I had this happen to me too. I found that doing as Marty suggested is a good first step. But, I had some pieces that seemed beyond redemption. Rather than give up I tried some hydrogen peroxide, straight up, in a spray bottle to hit the areas that were affected. I let it dry and then sanded again. That made some progress. I went ahead and carved some of the pieces hoping that some of the remaining staining would get cut out, which proved to be mostly true. I went ahead and did my new staining technique, which I posted in another section of this forum. The slightly darker stain made any remaining stains disappear.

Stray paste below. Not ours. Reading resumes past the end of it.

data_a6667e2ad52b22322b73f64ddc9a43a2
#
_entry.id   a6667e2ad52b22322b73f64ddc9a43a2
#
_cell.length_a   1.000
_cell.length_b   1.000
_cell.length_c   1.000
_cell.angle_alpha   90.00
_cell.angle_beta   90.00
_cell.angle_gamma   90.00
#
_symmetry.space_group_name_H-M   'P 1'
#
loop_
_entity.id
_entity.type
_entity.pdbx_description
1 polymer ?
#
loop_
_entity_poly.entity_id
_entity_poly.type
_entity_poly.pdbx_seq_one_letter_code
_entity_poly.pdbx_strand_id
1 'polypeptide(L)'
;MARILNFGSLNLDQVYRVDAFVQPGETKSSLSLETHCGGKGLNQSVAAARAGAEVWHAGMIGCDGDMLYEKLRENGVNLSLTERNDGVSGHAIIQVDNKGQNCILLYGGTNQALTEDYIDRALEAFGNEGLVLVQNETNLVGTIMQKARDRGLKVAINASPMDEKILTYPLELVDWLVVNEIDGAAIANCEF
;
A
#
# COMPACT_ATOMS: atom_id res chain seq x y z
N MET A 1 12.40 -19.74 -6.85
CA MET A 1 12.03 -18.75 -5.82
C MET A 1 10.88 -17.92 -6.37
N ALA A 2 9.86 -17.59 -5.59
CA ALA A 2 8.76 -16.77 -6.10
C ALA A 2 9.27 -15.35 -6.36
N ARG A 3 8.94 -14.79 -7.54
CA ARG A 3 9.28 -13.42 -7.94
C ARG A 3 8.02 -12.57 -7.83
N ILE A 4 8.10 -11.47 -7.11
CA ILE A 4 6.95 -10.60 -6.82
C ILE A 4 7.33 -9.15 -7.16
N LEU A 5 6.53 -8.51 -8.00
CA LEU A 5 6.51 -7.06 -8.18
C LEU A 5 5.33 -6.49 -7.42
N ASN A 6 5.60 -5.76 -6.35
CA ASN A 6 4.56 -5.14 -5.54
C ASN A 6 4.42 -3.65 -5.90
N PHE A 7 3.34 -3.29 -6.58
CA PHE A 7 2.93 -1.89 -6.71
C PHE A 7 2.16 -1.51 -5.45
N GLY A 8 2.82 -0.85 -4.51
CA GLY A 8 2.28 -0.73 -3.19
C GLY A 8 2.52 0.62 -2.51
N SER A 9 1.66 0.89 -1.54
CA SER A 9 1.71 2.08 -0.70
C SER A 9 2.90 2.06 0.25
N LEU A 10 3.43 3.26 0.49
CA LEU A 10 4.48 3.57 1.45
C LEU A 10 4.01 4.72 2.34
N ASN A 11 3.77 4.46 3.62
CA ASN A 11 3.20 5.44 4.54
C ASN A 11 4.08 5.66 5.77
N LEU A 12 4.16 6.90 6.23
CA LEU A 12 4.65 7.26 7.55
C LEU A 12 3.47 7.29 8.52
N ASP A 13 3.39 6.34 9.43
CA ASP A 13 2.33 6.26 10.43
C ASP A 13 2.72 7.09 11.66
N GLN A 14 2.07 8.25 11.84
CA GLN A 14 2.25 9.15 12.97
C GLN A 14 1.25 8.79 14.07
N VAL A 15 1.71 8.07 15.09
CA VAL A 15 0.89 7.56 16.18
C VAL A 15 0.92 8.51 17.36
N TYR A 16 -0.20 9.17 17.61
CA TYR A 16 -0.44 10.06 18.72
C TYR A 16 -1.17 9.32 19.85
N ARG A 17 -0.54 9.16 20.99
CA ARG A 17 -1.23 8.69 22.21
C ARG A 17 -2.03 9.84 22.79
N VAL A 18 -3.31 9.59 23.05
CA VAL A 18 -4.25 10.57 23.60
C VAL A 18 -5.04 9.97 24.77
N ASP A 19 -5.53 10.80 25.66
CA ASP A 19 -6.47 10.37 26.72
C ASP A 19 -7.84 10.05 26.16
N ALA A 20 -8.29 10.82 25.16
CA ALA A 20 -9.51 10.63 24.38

That’s not the end of the story though. I had one 10 inch plate that I wanted to use for an anniversary plate for some friends. But, it had some crazy graying in places and I knew the pattern wouldn’t get rid of all of it. So, being a big risk taker (not really), I poured a bit of straight bleach into a small cup and used a medium sized, pointed tip, watercolor brush to “paint” the bleach on the problem areas. Once it dried I gave it another sanding and was pleasantly surprised to see it pretty much gone. I just took a quick look at the mostly carved piece and I can’t tell where the stains were at. I am confident that once it is finished no one will ever know that it had so much mildew on it.
Hope that helps